Picking up on the report, two junior ministers announced on Wednesday that menstrual protection would be distributed freely, during a one-year trial, to women in need. Gender Equality Minister Marlène Schiappa and her colleague Christelle Dubos, who holds the health and solidarity portfolio, said the scheme would start with a budget of one million euros. It is expected to focus on schools, hospitals, shelters and prisons.

The ministers’ announcement was hailed as a victory by charities.

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“We’re talking about basic necessities here, which are still luxury items for many women,” says Nadège Passereau of ADSF, a women’s health charity and advocacy group that distributes sanitary kits to women in need.

“Such products are currently only available in homeless shelters, where women are often reluctant to ask for them,” Passereau adds. “One mustn’t forget all of this was taboo for a long time. It’s only recently that we’ve started to talk about sanitary pads. Women keep quiet and use old newspapers, which further undermines their dignity and threatens their health, exposing them to yeast infections, fibroids and, ultimately, sterility.”

Passereau, whose charity distributes 12,000 packets of sanitary pads each year, says growing awareness of the issue has helped better address women’s specific needs.

“We now know that sanitary pads must be included in the kits distributed at shelters – and not just razors, as used to be the case when people associated homelessness with males only,” she explains.

The private sector has also come on board, she notes, pointing to brands that help collect tampons and pads for donation. One local start-up, Marguerite et Cie, has placed solidarity at the very heart of its business model: for every item sold another is donated to ADSF – and its products are organic too.

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‘You don’t seriously think we’ll pay to stick chlorine in our pussies?’

Passereau credits a new generation of social-media-savvy campaigners with helping to bring about a radical change in attitudes to menstruation in recent years, a phenomenon sometimes referred to as period activism.

Tara Heuzé-Sarmini, the founder of Règles élémentaires, another charity that looks after women in menstrual poverty, says she first developed an awareness of the issue a few years ago while studying at a British university and witnessing collections of tampons, pads and other sanitary products – a practice she helped introduce back home with her charity, founded in 2015.

France was behind the curve at the time, but it soon caught up, spurred on by a high-profile row over the so-called “Tampon Tax”, which forced the government to lower the tax on tampons and bring it in line with other essential products.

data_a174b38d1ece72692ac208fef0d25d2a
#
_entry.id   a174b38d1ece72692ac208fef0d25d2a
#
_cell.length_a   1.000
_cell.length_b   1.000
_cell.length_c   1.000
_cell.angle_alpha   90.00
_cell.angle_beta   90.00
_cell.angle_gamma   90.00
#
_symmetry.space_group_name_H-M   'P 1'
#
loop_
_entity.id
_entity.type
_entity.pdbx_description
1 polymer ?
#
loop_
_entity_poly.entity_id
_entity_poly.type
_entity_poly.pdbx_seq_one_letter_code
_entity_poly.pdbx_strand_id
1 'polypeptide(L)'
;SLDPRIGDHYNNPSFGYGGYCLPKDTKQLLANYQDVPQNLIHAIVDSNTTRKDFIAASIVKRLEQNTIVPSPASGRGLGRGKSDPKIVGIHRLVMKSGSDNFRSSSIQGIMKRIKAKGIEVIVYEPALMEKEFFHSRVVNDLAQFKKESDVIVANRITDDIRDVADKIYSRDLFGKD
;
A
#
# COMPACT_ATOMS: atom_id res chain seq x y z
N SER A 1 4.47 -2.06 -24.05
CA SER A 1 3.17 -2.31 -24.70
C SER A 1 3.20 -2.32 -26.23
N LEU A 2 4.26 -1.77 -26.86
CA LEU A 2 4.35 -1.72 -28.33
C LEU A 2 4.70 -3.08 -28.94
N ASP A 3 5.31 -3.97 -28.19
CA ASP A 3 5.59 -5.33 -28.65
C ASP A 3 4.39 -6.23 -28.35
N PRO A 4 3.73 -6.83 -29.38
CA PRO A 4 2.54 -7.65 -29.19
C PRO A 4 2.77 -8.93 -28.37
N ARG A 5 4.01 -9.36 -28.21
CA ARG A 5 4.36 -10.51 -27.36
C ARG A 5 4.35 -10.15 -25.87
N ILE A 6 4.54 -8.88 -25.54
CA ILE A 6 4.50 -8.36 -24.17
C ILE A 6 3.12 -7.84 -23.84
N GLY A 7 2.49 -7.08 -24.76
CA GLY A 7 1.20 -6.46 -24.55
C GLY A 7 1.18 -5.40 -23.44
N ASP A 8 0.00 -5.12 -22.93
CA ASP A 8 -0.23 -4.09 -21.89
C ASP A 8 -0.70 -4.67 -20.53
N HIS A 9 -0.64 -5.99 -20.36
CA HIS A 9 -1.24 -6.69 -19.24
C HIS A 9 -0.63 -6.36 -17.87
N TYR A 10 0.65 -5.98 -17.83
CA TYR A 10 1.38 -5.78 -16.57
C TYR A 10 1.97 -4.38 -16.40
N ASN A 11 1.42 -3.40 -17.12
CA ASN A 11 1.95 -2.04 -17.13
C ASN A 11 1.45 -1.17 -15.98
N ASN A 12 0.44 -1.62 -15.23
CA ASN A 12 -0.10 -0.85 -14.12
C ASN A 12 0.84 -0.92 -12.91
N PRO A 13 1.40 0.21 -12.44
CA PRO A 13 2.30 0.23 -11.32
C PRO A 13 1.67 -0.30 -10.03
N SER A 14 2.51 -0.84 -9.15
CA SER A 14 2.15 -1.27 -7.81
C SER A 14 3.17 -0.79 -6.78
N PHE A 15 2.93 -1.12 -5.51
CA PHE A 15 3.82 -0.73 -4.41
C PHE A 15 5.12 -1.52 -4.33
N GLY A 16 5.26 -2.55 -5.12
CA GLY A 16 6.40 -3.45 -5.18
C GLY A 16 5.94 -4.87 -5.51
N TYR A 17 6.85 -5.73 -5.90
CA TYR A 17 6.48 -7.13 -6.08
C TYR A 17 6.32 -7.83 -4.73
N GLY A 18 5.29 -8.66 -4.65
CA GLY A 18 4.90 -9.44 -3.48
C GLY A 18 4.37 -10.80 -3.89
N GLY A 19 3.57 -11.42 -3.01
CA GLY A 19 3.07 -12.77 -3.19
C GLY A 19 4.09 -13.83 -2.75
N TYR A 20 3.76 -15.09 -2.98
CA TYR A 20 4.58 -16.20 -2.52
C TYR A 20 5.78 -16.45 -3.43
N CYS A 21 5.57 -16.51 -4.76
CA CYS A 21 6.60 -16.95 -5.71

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“Ever since then, there has been a huge mobilisation on social media,” says Heuzé-Sarmini, describing the topic as “highly Instagrammable”.

In one popular Instagram post that caused a stir last year, 20-year-old Paris student Irene posted a picture of herself without menstrual protection, bleeding on her leggings. Demanding free sanitary protection for all women, the post read: “We pay the price of oppression, the price of misogyny, the price of inequality; you don’t seriously think we’ll also pay to stick chlorine in our pussies while you continue to stigmatise and demonise our blood [?]”

Weeks later, a YouGov/HuffPost survey found that young adults in France were overwhelmingly in favour of free sanitation as well as paid leave from work for women who experience painful periods, something only a handful of countries currently allow.

Règles élémentaires says women spend on average between €8,000 and 23,000 on menstrual products in their lifetime – a financial burden that leaves an estimated 1.7 million women in France living in “menstrual poverty”, many of them cash-strapped students.

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In this respect, the government’s promise to experiment with free distributions marks an important first step, says Heuzé-Sarmini, though more needs to be done.

“It was our first priority, now we want three more measures,” she explains. “We want vouchers or pre-paid cards for women in need, so that they can make their own, intimate choices. We want health insurance to reimburse sanitary products, as is already the case for some students. And we want distributors in all public and private spaces, from schools to office buildings, to make sanitary products as readily available as condoms.”

Only then, she adds, when sanitation is available to all, in broad daylight, will menstruation finally cease to be a taboo subject.

Photo: © Jacques Demarthon, AFP